Tuesday, February 9, 2010

Prosody and Music

Some may wonder who follow me on Twitter why I re-tweet posts from music therapists like Kimberly Moore and others who study the brain. The simple truth is that I am convinced that to speak about music is to talk about how our brain interprets the music it hears. In a sense, if a tree falls in the forest it really doesn't make a sound. It will vibrate air molecules but in order for sound to be heard, it must be perceived by our minds and this is especially true of music. Music also has a great deal to do with the language processing of our brains. Not exclusively (studies have shown this) but in part.

Prosody is a study of the rhythm, stress and intonation of speech. If you have ever read Trevor Wishearts work:


You will see that much of what he does is using concepts of linguistics (i.e. of language). In language, meaning is conveyed not only by the basic building blocks called "phonemes" but also the intonation, inflection of speach which when you think about it in terms of synthesis, is really just the pitch bend wheel when applying these principles to music.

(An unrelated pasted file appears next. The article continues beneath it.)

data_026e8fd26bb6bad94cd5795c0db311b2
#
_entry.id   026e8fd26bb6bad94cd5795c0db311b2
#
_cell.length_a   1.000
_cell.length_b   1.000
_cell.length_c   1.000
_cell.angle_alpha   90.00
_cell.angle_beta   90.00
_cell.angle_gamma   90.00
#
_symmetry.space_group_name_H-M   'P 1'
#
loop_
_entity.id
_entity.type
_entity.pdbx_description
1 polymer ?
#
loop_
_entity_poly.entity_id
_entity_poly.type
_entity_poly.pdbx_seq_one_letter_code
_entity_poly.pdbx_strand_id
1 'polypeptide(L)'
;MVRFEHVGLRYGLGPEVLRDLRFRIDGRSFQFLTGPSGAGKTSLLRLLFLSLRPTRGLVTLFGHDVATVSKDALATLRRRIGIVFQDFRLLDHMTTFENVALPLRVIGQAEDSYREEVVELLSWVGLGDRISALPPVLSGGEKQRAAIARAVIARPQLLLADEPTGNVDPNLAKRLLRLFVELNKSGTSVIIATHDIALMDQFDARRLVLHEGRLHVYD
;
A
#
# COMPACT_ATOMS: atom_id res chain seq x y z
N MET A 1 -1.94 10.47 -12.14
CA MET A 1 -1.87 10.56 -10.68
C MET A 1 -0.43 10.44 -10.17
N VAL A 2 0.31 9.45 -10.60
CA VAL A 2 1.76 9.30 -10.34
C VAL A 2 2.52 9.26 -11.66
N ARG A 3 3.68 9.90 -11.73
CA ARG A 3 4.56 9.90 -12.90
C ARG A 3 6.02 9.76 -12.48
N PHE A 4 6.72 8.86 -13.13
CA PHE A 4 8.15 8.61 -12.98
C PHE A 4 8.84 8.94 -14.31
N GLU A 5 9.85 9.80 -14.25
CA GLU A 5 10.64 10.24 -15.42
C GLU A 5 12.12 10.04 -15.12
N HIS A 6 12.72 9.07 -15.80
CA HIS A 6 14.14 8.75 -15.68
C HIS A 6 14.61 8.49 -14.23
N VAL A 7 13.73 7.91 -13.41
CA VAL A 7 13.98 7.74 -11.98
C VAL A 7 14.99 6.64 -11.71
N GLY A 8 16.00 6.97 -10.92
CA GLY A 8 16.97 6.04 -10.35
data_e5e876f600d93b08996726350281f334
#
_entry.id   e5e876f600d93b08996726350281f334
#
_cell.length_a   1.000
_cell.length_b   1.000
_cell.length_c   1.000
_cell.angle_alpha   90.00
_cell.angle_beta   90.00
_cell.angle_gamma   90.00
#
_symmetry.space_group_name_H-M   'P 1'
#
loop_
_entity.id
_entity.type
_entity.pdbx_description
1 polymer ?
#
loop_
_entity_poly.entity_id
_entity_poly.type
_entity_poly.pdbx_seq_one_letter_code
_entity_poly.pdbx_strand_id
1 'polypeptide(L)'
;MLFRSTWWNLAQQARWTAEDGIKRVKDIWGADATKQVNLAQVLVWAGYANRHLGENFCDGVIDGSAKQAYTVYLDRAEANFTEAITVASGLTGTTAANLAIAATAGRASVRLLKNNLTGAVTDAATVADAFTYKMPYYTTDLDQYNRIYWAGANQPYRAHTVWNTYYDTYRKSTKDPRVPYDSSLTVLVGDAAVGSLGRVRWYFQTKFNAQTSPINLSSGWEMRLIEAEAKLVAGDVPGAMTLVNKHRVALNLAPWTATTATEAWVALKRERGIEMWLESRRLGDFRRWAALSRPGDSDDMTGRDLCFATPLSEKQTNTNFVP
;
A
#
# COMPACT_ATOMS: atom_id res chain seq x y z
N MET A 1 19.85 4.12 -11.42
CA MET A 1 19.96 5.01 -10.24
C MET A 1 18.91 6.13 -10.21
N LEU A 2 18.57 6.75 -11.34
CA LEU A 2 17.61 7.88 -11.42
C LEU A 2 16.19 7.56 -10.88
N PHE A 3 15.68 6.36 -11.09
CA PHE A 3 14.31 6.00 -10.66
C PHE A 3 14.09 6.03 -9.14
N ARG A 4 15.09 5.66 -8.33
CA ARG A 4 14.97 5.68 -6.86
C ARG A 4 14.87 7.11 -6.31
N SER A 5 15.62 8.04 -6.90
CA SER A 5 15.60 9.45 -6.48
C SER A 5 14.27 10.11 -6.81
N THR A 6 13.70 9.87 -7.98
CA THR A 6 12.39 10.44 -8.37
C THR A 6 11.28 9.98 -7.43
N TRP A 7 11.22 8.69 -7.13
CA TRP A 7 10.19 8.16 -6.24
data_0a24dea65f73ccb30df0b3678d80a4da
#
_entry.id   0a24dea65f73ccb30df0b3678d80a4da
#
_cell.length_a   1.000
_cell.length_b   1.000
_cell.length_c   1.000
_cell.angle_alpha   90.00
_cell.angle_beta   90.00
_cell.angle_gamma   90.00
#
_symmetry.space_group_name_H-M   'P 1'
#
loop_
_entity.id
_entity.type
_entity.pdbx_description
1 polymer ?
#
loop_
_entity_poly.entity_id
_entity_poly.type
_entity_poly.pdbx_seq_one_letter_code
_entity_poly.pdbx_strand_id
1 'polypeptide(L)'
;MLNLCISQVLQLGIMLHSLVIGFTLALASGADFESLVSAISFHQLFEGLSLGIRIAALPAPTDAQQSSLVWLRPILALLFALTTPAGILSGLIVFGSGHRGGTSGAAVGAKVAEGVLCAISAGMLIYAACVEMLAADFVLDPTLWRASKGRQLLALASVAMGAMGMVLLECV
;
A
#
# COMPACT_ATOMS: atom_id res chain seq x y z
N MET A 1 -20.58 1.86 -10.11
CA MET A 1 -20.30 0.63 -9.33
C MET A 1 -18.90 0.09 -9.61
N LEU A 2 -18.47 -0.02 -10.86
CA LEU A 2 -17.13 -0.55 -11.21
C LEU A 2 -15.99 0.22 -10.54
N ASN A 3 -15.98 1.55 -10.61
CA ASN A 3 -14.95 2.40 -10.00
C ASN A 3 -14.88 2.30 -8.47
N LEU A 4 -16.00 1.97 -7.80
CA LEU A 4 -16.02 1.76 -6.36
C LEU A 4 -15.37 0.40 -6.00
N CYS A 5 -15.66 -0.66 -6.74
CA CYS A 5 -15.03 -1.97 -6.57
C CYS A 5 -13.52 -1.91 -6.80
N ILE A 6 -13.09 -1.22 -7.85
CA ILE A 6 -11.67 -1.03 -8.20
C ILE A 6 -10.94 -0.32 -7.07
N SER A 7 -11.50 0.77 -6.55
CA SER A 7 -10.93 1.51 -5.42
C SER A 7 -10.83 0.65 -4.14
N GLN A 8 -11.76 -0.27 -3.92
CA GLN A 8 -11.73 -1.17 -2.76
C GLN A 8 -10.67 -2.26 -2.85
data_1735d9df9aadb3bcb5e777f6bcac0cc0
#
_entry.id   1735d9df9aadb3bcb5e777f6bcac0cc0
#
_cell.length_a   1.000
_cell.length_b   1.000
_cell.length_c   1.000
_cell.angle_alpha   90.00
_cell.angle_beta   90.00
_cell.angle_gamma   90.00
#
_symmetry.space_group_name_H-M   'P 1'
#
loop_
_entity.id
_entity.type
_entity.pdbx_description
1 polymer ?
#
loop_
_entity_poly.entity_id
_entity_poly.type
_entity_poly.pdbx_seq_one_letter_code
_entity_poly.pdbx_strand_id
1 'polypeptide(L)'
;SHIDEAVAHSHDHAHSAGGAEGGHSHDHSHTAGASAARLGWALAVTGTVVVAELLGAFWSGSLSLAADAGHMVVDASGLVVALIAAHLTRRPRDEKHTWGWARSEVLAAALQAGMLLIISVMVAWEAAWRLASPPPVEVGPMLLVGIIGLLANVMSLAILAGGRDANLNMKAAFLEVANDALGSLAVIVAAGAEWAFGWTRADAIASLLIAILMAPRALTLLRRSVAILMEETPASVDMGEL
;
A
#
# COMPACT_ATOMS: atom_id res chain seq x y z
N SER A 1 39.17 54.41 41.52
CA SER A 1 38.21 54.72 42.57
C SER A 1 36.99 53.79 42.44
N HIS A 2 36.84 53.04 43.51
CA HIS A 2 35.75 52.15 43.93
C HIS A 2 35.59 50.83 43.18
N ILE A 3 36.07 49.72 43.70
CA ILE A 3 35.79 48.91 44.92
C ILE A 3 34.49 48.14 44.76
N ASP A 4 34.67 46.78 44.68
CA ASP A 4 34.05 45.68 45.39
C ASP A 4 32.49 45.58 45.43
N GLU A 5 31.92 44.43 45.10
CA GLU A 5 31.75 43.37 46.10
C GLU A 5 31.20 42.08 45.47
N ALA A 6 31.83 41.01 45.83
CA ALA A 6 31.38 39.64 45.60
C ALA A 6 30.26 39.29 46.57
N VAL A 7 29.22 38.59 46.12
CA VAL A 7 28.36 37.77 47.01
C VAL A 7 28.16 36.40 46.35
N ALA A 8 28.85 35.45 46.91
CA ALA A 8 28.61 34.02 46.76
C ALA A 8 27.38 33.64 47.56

Certainly genres like the blues have made extensive but specific use of note bending to create a certain feel to blues. One example that convinced me of the important of inflection was when I wanted to create music with a Celtic sound. I actually used a Middle Eastern instrument but bend the notes upward which is a technique often used in Celtic music. Surprisingly, one comment on that song was that it sounded Celtic. Yes, it was intended to but what is surprising is that it had nothing to do with the notes but the way I bent the pitch.

Getting back to the brain, this has a lot to do with how mirror neurons. The brain mirrors what it thinks of as Celtic by hearing pitch. Perhaps, this is because the brain is also hard wired for this in terms of language.

This characteristic of how notes are perceived in terms of there intonation can be heard especially well in the AP-Synthesis of the Roland V-Synth which can take sounds that are not all that close in timbre sound like another instrument by basically borrowing that instruments pitch phrasing, a simply but powerful idea. If I am leaving something about about AP Synthesis, I leave those who know more to comment here.

So that all on this for now but I just wanted to blog about this while the idea of fresh in my mind.

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